Dear Ted: Grief from relationships takes time to heal


The Taos News has implemented a weekly column to help educate the community about emotional healing through grief. People may write questions to Golden Willow Retreat and they will be answered privately and possibly for use in a future article. Please list a first name that grants permission for printing.

Dear Ted,

I see that Golden Willow and this article is “focused on emotional healing and recovery from any type of loss.” The problem I have is not due to the death of a loved one but the “death” of a relationship in my past! I’m not in a relationship now and have a busy and fulfilling life on my own. Even though I feel life is good, I still have thoughts of two former long-term relationships. Even though they have moved on in their lives, I still wonder what was wrong with me and why it didn’t work. My friends tell me “let it go” but there are nights that sadness and other thoughts start popping up in my mind that lead to insomnia, loneliness and depression. I also wonder why so many people cannot be friends after a romantic relationship ends. This hurts as well. I look forward to hearing your thoughts. Help!

Dear Help,

Thank you for finding a way to get your letter to me. You have many different topics in your note and I’ll do my best to touch base on as many of the important points you bring up around healing from broken relationships.

It sounds like you are allowing “life” to seep back into your days as shown by rebuilding a life that you feel is fulfilling. I give you great credit for that accomplishment. Although your life can be fulfilling again, it does not always mean our emotional bruises are completely healed as grief is a lifetime process. It is as if the unconscious (the psyche) does not have a timeline and does not know what is present, past or future. Often, as you heal and reestablish a life, the psyche realizes you are out of the shock, fear and emotional turmoil of a breakup and it finally starts to allow you to feel and work through pain at a deeper level.

During a breakup, the psyche is in a fight or flight mode. This is somewhat like triage or panic and its sole purpose is only to survive the moment. As time goes on and there starts to be a new normalization of your present-day life, unresolved historical wounds can pop into your consciousness. These thoughts often arise at night when you are tired and your survival tools of everyday life begin relaxing. This is a good time to find tools that help you put your day to rest. These tools may include gratitude journals, meditation, prayer or reading. Anything that helps you settle your mind and your thoughts may help. Lack of sleep causes the brain to become overcharged and can lead to unhealthy thinking and actions. It can cause thoughts to become pervasive and penetrating. Finding ways to get quality sleep leads to healing. It is also good to remember, too, that you do not need to do this work alone. It can be helpful to find support from professionals from the mental health, medical or spiritual worlds. This can help you sleep better as well as possibly support you while finding ways to heal internal wounds and allow them to become scars of your past instead of open cuts that continue causing pain.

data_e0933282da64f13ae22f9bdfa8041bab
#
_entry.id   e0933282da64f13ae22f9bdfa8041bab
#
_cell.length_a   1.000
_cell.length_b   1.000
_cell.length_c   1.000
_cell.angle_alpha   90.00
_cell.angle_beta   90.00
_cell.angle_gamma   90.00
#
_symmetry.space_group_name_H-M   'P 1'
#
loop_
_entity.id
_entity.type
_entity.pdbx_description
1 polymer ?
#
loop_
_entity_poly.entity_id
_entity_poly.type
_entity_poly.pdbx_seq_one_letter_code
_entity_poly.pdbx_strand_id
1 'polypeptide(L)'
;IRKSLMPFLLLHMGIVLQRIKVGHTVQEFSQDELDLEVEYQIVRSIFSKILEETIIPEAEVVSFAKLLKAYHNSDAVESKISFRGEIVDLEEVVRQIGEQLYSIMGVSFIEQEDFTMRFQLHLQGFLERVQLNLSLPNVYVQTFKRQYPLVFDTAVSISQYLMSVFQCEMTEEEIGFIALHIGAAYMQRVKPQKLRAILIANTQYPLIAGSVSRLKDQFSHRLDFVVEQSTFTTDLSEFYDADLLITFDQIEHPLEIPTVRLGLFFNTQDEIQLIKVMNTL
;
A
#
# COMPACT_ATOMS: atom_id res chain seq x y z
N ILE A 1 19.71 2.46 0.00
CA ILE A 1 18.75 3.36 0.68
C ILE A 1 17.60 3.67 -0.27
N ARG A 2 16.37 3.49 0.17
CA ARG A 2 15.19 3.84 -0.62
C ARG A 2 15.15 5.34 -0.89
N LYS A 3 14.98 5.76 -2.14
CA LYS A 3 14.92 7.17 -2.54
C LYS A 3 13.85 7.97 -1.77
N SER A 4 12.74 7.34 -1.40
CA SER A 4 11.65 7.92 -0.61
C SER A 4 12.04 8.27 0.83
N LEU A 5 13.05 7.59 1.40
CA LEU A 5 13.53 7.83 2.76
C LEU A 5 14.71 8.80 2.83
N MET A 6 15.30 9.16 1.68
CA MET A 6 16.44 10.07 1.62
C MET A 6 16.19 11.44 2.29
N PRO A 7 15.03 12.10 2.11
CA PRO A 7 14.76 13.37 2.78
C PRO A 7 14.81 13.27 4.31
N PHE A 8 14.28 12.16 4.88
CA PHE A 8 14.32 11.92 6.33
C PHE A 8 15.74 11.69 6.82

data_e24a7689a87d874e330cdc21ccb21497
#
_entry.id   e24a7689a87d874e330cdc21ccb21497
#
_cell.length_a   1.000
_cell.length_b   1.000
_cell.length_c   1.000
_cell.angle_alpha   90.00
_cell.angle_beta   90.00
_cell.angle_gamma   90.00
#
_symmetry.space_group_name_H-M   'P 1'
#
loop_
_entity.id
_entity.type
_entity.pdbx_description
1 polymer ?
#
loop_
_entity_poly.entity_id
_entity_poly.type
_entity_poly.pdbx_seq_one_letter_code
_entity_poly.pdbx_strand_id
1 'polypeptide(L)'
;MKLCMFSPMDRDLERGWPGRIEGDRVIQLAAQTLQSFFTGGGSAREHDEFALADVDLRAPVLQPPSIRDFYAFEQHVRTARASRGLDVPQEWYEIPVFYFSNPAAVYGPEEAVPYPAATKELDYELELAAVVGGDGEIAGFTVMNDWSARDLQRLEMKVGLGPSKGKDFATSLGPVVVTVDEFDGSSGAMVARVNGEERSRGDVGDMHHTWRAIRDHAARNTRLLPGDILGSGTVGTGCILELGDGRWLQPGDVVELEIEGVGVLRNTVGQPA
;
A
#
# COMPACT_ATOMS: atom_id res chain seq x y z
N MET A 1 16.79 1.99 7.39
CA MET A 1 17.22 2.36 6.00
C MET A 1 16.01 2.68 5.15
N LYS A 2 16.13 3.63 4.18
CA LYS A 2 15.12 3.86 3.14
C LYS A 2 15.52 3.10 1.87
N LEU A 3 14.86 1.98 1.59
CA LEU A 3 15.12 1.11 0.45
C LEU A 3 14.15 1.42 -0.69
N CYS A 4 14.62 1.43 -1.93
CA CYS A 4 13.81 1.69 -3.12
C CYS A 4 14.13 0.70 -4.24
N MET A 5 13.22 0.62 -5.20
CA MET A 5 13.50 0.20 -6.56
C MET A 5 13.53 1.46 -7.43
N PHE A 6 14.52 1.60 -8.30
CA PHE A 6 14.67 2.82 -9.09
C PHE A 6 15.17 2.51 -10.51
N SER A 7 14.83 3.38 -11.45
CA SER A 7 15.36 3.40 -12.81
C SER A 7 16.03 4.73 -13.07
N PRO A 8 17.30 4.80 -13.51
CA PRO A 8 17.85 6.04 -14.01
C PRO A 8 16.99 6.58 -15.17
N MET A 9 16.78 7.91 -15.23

You ask why people cannot be in a relationship after a break-up. It is common for people to not feel it is good to stay friends as it can cause re-wounding. Perhaps there are too many confusing emotions and a person does not feel the need to reopen that door. There are people that can be friends after a breakup and others who feel it is too emotionally dangerous in their present life. Just like grief, we experience relationships in a very individual and personal way. Each person may have a very different healing path.

It can be very painful if one person would like to keep some sort of relationship while the other chooses not to. There is no right or wrong way and neither person is right or wrong. Healing is difficult — and finding supports to share, grieve and be authentically present can allow for a new quality of life that serves you in your life. I wish you well. Until next week, take care.

Golden Willow Retreat is a nonprofit focused on emotional healing and recovery from any type of loss. Direct questions to Wiard, founder, at (575) 776-2024 or